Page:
Moral indignation is a base emotion that should not be indulged by individuals who understand the fallable nature of humans and their invariably inconsistent ethical systems. However, when one is repeatedly bombarded by the sanctimonious posturing of otherwise benighted individuals, it can be useful (and entertaining) to highlight glaring instances of moral hypocrisy perpetrated by their moral heroes. Carl Schmitt's legal memorandum on the legal principle
nullum crimen, nulla poena sine lege
, prepared on behalf of the industrialist Friedrich Flick for his defense at Nuremberg, is a tactful illustration of liberal moral (and legal) hypocrisy.
In March 1933, just a month after the Reichstag fire, the National Socialist government in Germany promulgated the Lex van der Lubbe , which increased the punishment for certain crimes from life in prison to death and provided retroactive capital punishment for offenders who had already been convicted.
There was immediate outrage in America and England, with prominent jurists declaring that Germany had violated the sacred western prohibition against the enactment of retroactive laws. The outrage and public pressure were so intense that Hitler changed van der Lubbe's sentence. Contemporary scholars nevertheless regard the passage of this law as one of the terminal events in German politics, propelling Germany toward absolute and arbitrary dictatorship.
Fast forward 12 years, Germany is in ruins, and the Nuremberg trials are getting underway.
U.S. Supreme Court Justice Robert Jackson was a moral crusader (famous for influencing Justice Warren to highlight the scientific and artistic achievements of African Americans in the Brown v. Board decision) who took a leave of absence from SCOTUS to zealously pursue victor's justice at nuremberg as chief prosecutor. While Jackson is now infamous for losing his temper and being bested by Goering on cross-examination, Schmitt's memo suggests that he spearheaded yet another embarassing legal enterprise at Nuremberg.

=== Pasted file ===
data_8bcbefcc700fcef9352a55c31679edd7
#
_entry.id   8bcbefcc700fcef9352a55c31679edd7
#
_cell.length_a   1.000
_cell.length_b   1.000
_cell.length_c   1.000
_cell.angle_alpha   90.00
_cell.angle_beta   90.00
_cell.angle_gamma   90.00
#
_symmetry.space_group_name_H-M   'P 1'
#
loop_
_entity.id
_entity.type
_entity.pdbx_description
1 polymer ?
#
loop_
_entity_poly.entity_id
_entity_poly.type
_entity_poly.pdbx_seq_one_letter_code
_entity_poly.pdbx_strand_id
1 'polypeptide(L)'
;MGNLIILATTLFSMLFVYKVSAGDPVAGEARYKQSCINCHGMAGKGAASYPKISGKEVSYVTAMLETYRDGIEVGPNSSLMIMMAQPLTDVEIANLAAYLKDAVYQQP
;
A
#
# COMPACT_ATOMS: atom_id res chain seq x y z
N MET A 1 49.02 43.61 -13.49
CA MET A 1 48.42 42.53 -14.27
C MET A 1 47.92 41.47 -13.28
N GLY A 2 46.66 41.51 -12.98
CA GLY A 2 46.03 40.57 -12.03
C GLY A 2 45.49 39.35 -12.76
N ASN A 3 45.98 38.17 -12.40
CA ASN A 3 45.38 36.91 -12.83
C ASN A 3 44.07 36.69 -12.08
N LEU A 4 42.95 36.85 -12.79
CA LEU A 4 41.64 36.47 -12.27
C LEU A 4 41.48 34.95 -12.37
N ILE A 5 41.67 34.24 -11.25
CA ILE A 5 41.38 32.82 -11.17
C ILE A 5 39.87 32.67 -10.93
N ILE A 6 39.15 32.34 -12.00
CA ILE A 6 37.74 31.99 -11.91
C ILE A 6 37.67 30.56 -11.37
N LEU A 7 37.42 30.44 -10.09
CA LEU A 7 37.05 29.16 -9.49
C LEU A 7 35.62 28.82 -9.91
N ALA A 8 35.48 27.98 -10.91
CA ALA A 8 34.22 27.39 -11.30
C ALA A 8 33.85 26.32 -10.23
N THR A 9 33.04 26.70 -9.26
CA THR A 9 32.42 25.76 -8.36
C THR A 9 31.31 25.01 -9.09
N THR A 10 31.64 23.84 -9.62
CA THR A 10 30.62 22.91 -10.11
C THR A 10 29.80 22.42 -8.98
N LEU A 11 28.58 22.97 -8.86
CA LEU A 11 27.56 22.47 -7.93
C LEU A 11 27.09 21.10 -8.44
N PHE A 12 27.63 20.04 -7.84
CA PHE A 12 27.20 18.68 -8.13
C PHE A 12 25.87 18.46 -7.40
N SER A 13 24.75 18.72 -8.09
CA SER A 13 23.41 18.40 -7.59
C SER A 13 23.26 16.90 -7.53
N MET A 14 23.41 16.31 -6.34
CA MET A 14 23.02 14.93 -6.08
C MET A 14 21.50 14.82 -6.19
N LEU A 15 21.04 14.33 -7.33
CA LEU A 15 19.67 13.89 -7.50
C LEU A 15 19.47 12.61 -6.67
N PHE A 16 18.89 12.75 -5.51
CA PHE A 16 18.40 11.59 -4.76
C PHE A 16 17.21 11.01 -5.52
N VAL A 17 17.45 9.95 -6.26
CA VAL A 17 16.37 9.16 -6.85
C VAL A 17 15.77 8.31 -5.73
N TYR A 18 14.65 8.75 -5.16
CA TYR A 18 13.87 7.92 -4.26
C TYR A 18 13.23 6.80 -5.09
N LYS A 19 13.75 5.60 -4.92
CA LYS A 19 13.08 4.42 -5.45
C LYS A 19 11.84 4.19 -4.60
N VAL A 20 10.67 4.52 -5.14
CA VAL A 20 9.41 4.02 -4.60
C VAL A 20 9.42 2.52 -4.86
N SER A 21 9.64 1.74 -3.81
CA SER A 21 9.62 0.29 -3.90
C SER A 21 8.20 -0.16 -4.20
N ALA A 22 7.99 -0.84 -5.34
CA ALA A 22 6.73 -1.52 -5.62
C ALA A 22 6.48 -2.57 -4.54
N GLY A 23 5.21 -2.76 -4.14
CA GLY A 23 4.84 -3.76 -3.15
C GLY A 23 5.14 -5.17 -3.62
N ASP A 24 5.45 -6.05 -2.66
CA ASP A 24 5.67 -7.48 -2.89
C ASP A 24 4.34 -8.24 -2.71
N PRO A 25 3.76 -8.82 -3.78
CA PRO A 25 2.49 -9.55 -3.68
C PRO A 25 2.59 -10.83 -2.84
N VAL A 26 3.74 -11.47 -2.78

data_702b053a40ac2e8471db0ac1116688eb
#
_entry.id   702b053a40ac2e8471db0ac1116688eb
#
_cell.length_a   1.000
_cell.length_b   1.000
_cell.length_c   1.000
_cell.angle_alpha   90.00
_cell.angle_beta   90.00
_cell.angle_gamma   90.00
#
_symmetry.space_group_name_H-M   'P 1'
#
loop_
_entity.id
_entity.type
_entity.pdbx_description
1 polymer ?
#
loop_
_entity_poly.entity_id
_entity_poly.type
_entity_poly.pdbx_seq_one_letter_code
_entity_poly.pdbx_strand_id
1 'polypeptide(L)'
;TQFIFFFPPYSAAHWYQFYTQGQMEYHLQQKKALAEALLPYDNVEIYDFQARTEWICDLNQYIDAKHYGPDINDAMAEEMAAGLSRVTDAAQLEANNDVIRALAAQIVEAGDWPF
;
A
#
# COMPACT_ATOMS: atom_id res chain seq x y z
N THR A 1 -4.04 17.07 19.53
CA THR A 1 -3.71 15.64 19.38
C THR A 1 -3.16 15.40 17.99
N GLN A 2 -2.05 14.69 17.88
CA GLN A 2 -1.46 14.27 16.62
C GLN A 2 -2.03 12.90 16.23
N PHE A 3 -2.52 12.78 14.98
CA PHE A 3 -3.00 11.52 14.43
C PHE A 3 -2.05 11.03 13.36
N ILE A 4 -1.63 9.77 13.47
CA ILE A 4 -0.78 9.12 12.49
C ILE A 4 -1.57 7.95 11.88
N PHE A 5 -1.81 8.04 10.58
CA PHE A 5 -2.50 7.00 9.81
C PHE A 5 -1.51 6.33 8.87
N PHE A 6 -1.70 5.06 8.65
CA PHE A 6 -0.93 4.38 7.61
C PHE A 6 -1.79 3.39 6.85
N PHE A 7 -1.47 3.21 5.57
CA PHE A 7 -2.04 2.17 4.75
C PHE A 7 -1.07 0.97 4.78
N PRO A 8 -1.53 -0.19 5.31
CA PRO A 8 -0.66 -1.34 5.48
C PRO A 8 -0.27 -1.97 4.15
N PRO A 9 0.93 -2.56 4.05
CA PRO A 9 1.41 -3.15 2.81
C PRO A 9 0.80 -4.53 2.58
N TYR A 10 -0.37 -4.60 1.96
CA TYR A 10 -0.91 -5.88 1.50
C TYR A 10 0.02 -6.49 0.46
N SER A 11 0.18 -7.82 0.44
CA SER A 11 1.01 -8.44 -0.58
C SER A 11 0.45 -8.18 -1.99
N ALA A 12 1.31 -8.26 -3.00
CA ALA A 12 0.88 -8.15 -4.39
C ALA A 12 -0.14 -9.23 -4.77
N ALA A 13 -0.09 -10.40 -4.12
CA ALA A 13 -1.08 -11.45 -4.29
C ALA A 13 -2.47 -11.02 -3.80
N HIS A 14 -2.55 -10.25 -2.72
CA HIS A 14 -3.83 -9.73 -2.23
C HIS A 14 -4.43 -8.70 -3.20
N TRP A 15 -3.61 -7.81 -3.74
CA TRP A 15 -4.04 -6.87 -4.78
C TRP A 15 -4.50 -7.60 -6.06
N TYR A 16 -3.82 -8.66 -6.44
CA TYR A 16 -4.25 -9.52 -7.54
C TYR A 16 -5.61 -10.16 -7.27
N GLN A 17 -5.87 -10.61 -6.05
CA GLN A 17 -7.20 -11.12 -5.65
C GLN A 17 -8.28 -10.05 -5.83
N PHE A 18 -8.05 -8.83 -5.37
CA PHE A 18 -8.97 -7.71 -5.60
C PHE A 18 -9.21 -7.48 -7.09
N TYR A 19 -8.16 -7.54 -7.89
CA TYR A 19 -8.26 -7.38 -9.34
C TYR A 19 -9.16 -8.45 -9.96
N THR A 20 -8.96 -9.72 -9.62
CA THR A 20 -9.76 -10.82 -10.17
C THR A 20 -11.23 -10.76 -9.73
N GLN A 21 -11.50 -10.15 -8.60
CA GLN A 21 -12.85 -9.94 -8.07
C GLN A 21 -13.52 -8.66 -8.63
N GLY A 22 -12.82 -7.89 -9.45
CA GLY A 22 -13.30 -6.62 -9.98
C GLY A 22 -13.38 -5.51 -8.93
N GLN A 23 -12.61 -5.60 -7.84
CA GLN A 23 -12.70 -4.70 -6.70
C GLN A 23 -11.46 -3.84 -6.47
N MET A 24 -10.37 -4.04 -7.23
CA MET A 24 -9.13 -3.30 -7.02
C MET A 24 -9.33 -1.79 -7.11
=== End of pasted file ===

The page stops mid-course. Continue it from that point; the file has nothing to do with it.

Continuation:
Jackson vigorously advocated charging Nuremberg defendants with the crime of war of aggression. That is, he advocated charging them with the crime of, in some sense, aiding in an aggressive war against other states. Jackson succeeded in his crusade, and several defendants were imprisoned for aiding in a war of aggression by planning or financing it directly or indirectly in Germany (Flick was ultimately not charged with conspiracy to commit aggressive war.)
Yet as Schmitt's memo painstakingly demonstrates, it was impossible to claim under either classical European international law or post-League international law that an ordinary European citizen could be held personally liable for a war of aggression. Indeed, even attempts to hold Kaiser Wilhelm liable for WW1, which America opposed from the beginning, were eventually abandoned by the French. Thus, as a result of the European tradition of framing war as a dual between equals without regard to either side's claim to justice, no individual European citizen would ever have contemplated that participating in industry within an aggressor nation would have exposed them to decades in prison. In prosecuting defendants for this crime, the Nuremberg court had therefore violated one of the sacred principles of legality - a principle the violation of which liberals had once bellowed about when Germany enacted the Lex van der Lubbe.